- A signed document connotes the intention of the parties to legally bond by the terms of the contract: The parties to a contract owe a duty to each to fulfill their quota in a contractual agreement. Signing the contract document indicates that the parties intend to be bound legally. As a result, in case of any breach of contract or dispute arising from the contract, the parties can approach the court and the court can assume jurisdiction and adjudicate to resolve the dispute. In ANABULU V. STATE, the court quoted Umar J.C.A. in BABATUNDE V. BANK OF NORTH LIMITED LTD. where he stated that since “the signature of the Complainant and Appellant is appended on the document, they are therefore bound by the document. The court is also bound to give effect to the intention of the parties as stated in the contract.”
- A signed document makes for the certainty of contractual terms: The law is settled that when a transaction is reduced to writing, oral testimony cannot vary the content of the document. This is provided for in SECTION 128 OF THE EVIDENCE ACT 2011. As a result, mere word of mouth cannot change the terms of the contract and the parties to the contract can be certain of what the terms of the contract is.
It is trite in law that for every general rule, there is an exception. Here are the exceptions to the general rule of signed and unsigned documents.
Where a signed document would lack evidential value:
- As much as a signed document in a contractual agreement serves as proof of contract and an indication of the intention to be legally bound by the contract if the executor (the party who signs the contract) passes a plea of non-est factum and is granted, the signature would be no such effect.
- Where the any vitiating element (fraud, misrepresentation, duress or undue influence) is established in the contractual agreement.
Where an unsigned document would be admissible in law:
- Where the parties admit that there was a contractual agreement between them. This was the position of the court in AWOLAJA $ ORS V. SEATRADE G. B. V.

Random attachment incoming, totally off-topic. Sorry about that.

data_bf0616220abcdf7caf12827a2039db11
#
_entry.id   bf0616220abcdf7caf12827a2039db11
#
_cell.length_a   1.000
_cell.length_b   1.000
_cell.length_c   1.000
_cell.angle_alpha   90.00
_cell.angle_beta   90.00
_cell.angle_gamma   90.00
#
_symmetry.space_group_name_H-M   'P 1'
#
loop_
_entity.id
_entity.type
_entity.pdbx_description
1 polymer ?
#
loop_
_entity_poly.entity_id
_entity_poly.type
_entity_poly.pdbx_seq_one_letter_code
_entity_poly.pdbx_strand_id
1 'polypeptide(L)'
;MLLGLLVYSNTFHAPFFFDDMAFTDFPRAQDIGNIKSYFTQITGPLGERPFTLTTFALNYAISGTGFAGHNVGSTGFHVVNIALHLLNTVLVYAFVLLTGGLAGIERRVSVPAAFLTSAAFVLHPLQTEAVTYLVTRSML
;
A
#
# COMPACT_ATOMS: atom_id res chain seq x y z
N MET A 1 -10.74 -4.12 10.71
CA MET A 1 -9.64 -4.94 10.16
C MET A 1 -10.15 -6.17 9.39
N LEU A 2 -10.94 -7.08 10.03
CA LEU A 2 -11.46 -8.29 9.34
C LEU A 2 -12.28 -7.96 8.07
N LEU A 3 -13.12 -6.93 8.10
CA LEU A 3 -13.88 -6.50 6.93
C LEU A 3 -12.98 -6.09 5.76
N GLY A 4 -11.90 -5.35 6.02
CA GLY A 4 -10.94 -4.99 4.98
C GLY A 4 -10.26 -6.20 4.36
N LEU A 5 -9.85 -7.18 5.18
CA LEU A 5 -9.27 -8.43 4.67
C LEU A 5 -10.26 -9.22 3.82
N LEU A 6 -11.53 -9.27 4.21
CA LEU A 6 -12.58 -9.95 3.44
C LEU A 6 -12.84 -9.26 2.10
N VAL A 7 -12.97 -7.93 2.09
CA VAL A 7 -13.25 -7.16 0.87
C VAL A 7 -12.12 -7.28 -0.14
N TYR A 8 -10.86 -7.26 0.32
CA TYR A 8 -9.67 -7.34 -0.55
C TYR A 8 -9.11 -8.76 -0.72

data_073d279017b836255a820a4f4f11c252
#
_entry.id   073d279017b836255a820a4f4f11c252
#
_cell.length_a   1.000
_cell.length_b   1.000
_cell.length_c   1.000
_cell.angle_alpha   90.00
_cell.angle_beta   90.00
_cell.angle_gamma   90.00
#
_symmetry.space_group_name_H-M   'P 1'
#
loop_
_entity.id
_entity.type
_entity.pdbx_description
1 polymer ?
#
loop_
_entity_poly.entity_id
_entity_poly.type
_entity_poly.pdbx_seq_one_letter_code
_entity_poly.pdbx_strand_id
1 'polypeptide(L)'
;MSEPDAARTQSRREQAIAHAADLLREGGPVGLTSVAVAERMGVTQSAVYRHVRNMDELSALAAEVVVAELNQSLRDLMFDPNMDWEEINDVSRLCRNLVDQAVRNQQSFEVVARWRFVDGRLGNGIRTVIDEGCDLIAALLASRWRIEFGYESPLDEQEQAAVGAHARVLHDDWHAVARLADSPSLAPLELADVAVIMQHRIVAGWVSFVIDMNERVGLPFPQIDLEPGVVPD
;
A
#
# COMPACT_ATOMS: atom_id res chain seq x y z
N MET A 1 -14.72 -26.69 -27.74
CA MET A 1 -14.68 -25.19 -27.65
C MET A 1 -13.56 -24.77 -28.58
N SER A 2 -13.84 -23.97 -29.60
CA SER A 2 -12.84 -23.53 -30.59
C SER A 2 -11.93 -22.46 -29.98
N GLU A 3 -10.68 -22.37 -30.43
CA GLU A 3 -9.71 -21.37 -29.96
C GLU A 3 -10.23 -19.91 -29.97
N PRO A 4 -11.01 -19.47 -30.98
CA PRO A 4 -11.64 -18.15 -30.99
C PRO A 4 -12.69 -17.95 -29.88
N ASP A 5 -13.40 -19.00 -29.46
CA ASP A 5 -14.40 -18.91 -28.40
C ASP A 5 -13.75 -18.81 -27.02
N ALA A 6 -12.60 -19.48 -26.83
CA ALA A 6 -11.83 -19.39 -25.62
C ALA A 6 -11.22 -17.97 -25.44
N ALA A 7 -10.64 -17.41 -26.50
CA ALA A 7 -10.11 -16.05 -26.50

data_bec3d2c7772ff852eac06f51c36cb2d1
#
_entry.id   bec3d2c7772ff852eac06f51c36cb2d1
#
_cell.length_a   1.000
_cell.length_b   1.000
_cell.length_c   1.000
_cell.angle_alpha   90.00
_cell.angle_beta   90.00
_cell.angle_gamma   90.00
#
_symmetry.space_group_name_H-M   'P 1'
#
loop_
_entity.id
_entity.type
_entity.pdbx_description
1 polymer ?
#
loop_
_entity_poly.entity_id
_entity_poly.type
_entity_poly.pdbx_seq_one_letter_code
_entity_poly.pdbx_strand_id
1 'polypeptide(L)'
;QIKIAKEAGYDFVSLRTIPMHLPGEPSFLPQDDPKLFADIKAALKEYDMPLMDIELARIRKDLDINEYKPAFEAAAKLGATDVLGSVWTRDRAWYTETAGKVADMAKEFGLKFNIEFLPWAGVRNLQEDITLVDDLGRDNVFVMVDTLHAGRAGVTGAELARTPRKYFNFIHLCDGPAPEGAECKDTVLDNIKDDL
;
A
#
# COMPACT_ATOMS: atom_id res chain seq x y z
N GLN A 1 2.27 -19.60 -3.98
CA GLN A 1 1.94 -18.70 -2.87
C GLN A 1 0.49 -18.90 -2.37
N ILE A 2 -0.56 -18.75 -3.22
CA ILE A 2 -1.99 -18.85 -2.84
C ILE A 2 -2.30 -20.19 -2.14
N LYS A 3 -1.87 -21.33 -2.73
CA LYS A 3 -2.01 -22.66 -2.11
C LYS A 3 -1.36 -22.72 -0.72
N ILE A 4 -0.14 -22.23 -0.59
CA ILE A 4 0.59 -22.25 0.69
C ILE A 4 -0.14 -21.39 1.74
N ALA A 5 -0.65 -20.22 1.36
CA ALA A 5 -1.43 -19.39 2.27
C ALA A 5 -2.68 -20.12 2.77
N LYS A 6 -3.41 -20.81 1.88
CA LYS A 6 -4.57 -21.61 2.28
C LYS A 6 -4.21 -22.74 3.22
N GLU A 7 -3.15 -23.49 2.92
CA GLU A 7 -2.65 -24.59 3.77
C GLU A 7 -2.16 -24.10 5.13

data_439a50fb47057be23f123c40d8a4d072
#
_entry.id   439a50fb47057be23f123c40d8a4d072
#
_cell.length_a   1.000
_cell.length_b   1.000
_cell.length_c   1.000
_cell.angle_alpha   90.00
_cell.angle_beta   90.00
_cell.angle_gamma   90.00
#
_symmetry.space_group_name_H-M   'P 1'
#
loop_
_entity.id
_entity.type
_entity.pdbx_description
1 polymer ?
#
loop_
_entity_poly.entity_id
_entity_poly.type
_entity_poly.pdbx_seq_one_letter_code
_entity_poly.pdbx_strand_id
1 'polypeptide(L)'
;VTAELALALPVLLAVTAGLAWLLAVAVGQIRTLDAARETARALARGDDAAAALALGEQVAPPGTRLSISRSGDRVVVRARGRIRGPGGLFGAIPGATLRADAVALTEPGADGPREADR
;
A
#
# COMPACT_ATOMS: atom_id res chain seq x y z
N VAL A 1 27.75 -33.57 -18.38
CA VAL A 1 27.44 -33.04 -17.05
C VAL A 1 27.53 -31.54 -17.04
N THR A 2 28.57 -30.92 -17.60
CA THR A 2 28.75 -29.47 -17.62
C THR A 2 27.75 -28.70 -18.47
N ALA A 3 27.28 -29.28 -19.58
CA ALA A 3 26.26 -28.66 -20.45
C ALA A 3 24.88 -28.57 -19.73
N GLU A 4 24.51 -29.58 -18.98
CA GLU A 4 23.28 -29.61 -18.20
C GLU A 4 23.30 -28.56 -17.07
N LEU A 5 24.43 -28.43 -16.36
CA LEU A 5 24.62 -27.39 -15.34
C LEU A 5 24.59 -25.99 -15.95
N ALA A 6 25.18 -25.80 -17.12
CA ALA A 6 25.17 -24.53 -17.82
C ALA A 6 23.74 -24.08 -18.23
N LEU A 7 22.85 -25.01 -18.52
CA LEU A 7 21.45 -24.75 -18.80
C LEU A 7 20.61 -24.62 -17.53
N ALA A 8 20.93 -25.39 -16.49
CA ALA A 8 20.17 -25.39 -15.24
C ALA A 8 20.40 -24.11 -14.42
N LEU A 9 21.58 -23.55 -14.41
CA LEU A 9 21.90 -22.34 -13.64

- Where it is the intention of the parties to be bound by the contract. This can be deduced through the parties’ conduct.
These exceptions would however not apply where;
- Statue provides that the kind of agreement entered between the parties must be signed
- The parties to the contractual agreement provide signing of the document as a condition president for the execution of the contract.
Given the foregoing, it can be submitted that franking and execution of contract documents and papers are so pivotal and sacrosanct to every contractual Agreement. Parties to a contract are admonished to take reasonable steps to ensure that the other party ratifies the contract paper, in other to make overt the intention of the party to be bound by the contractual terms and the contract itself because the Intention of man isn’t capable of positive proof it can only be inferred from overt Acts.” Thus the franking of the contract papers makes it very obvious and glaring as submitted supra that the parties want to be bound by the contract and its terms and also in case of disputes parties can always present the ratified agreement as evidence in court as opposed to an unsigned and an unexecuted contract document, that is considered as a useless piece of paper and thus inadmissible in a competent court as evidence. Consequent to the above-stated premise, every contract and agreement for the best interest of parties should be signed and executed.
This work is published under the free legal awareness project of Sabi Law Foundation (www.SabiLaw.org) funded by the law firm of Bezaleel Chambers International (www.BezaleelChambers.com). The writer was not paid or charged any publishing fee. You too can support the legal awareness projects and programs of Sabi Law Foundation by donating to us. Donate here and get our unique appreciation certificate or memento.
This publication is not a piece of legal advice. The opinion expressed in this publication is that of the author(s) and not necessarily the opinion of our organisation, staff and partners.